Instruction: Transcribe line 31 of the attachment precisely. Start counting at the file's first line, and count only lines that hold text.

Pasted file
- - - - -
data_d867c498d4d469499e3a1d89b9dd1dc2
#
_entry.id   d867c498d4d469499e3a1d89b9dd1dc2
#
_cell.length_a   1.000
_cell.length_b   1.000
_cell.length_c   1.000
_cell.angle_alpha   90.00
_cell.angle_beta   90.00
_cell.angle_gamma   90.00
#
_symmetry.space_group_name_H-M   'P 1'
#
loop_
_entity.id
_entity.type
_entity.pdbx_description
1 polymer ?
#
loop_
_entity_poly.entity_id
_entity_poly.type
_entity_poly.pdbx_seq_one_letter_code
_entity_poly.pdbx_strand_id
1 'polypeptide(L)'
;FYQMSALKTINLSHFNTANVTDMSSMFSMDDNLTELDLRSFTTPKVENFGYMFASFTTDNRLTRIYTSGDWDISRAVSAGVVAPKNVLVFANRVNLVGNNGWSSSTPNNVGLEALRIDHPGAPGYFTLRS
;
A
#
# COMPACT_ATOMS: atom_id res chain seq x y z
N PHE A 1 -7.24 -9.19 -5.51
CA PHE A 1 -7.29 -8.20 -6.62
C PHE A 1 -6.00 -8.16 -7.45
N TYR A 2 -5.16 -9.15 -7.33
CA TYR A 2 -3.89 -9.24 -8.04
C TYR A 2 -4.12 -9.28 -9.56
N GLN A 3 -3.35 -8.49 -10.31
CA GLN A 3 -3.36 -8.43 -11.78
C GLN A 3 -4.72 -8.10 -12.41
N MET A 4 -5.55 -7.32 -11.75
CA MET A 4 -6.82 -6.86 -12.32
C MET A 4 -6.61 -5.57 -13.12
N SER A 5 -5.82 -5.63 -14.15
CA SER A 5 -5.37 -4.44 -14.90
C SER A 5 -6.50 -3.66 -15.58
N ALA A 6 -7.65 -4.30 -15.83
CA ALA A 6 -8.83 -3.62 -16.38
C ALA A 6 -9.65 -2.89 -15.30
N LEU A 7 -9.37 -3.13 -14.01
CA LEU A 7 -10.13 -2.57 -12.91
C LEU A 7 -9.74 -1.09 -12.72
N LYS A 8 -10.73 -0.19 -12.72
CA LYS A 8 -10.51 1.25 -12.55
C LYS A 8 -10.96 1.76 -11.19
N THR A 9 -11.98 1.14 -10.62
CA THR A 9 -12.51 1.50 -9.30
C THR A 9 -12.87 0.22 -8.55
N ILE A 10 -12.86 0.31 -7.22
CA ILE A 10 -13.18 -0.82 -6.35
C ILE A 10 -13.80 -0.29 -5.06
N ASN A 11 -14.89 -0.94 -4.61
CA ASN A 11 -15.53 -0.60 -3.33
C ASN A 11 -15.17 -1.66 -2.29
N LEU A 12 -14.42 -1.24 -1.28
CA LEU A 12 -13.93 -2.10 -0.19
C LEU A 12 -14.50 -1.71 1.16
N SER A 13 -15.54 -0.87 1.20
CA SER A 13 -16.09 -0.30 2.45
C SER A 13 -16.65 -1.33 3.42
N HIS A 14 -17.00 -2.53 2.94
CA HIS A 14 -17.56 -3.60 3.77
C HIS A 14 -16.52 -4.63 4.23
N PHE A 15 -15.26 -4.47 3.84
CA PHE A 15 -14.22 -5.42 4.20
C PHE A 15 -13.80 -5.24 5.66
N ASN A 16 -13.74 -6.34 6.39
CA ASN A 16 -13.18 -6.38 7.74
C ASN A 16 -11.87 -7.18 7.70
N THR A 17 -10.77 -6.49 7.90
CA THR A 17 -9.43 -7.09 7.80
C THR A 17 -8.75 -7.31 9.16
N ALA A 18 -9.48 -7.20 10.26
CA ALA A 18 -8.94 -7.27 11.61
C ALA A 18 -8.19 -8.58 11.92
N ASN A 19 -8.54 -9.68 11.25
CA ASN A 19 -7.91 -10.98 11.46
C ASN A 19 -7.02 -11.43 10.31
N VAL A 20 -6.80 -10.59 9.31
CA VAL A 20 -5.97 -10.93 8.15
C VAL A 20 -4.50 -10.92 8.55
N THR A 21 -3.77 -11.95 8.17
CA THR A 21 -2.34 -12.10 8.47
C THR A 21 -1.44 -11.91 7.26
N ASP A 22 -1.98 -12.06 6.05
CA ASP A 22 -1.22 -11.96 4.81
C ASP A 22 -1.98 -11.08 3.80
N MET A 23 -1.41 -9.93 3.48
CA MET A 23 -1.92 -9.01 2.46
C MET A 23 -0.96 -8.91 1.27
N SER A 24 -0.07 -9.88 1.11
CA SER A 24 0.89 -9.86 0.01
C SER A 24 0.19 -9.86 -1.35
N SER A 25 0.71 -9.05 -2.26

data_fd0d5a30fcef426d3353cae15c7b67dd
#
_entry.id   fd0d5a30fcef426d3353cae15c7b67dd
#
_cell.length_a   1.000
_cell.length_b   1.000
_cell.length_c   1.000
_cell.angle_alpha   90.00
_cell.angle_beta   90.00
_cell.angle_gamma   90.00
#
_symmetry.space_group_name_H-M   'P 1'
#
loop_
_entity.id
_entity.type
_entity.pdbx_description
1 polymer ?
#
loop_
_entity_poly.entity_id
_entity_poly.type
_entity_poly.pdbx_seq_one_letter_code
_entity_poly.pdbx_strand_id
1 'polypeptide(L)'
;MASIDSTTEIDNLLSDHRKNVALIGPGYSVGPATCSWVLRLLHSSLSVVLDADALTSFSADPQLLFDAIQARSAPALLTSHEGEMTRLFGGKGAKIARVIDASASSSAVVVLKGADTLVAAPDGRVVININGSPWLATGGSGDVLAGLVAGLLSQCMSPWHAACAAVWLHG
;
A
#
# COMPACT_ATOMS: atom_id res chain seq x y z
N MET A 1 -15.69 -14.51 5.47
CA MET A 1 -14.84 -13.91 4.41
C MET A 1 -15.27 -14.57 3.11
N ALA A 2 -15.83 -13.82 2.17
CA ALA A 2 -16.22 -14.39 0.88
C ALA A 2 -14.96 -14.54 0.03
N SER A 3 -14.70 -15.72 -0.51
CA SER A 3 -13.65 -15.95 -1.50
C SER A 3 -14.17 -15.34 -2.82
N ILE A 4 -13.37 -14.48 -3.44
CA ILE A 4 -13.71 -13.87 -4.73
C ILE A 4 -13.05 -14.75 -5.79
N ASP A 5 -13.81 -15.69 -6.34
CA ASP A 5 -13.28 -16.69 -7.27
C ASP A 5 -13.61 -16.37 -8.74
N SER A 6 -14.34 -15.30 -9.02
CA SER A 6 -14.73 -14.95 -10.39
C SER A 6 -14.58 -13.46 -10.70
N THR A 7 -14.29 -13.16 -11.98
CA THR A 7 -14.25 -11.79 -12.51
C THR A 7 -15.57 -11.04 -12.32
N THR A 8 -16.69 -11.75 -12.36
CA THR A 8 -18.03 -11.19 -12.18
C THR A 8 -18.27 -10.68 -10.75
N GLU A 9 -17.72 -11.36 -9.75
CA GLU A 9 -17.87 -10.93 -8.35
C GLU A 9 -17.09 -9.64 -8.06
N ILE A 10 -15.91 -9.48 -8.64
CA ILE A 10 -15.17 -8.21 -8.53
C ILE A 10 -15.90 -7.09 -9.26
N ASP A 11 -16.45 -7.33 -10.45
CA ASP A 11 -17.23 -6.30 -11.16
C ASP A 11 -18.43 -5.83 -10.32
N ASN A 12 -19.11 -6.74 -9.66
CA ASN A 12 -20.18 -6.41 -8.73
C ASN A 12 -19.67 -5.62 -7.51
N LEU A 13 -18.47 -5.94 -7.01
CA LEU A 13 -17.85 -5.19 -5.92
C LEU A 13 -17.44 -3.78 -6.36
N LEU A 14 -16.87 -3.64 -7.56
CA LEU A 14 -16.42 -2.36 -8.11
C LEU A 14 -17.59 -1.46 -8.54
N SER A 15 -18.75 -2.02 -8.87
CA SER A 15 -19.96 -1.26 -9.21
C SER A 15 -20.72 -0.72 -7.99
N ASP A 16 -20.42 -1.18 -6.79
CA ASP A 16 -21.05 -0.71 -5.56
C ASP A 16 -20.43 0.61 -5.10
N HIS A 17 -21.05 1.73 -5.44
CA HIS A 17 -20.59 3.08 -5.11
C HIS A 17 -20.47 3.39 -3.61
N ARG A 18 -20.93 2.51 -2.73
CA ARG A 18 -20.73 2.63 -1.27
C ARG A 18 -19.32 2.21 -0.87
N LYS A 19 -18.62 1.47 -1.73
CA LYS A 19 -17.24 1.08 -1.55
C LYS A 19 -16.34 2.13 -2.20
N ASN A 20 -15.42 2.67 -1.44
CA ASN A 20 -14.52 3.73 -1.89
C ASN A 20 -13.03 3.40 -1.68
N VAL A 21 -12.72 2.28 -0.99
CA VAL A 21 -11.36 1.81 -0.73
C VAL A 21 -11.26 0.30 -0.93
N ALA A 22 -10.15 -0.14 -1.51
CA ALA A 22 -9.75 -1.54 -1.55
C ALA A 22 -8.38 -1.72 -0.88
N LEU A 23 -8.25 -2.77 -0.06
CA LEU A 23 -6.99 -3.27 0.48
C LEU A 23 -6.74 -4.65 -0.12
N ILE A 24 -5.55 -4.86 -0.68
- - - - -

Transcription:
N PHE A 1 -7.24 -9.19 -5.51